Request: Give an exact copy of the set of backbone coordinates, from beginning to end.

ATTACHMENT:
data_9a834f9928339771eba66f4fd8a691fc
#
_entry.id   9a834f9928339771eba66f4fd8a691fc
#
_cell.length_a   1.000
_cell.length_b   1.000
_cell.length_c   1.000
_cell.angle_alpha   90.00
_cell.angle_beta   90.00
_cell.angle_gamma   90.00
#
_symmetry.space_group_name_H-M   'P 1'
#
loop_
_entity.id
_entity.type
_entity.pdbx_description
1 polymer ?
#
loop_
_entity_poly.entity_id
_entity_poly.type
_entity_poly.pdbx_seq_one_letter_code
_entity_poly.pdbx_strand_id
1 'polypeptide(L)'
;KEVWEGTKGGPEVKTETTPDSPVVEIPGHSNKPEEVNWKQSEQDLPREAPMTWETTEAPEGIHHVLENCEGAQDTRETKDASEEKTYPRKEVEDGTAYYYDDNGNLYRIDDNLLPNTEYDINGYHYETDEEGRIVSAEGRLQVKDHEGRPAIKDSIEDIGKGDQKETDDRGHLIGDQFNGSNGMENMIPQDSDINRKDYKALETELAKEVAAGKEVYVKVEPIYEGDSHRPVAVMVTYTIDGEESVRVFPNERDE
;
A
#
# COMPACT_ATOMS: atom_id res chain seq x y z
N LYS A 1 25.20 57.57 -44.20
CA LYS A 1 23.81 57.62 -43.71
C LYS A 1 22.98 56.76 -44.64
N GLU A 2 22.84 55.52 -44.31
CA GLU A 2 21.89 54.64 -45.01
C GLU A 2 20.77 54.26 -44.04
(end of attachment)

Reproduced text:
data_9a834f9928339771eba66f4fd8a691fc
#
_entry.id   9a834f9928339771eba66f4fd8a691fc
#
_cell.length_a   1.000
_cell.length_b   1.000
_cell.length_c   1.000
_cell.angle_alpha   90.00
_cell.angle_beta   90.00
_cell.angle_gamma   90.00
#
_symmetry.space_group_name_H-M   'P 1'
#
loop_
_entity.id
_entity.type
_entity.pdbx_description
1 polymer ?
#
loop_
_entity_poly.entity_id
_entity_poly.type
_entity_poly.pdbx_seq_one_letter_code
_entity_poly.pdbx_strand_id
1 'polypeptide(L)'
;KEVWEGTKGGPEVKTETTPDSPVVEIPGHSNKPEEVNWKQSEQDLPREAPMTWETTEAPEGIHHVLENCEGAQDTRETKDASEEKTYPRKEVEDGTAYYYDDNGNLYRIDDNLLPNTEYDINGYHYETDEEGRIVSAEGRLQVKDHEGRPAIKDSIEDIGKGDQKETDDRGHLIGDQFNGSNGMENMIPQDSDINRKDYKALETELAKEVAAGKEVYVKVEPIYEGDSHRPVAVMVTYTIDGEESVRVFPNERDE
;
A
#
# COMPACT_ATOMS: atom_id res chain seq x y z
N LYS A 1 25.20 57.57 -44.20
CA LYS A 1 23.81 57.62 -43.71
C LYS A 1 22.98 56.76 -44.64
N GLU A 2 22.84 55.52 -44.31
CA GLU A 2 21.89 54.64 -45.01
C GLU A 2 20.77 54.26 -44.04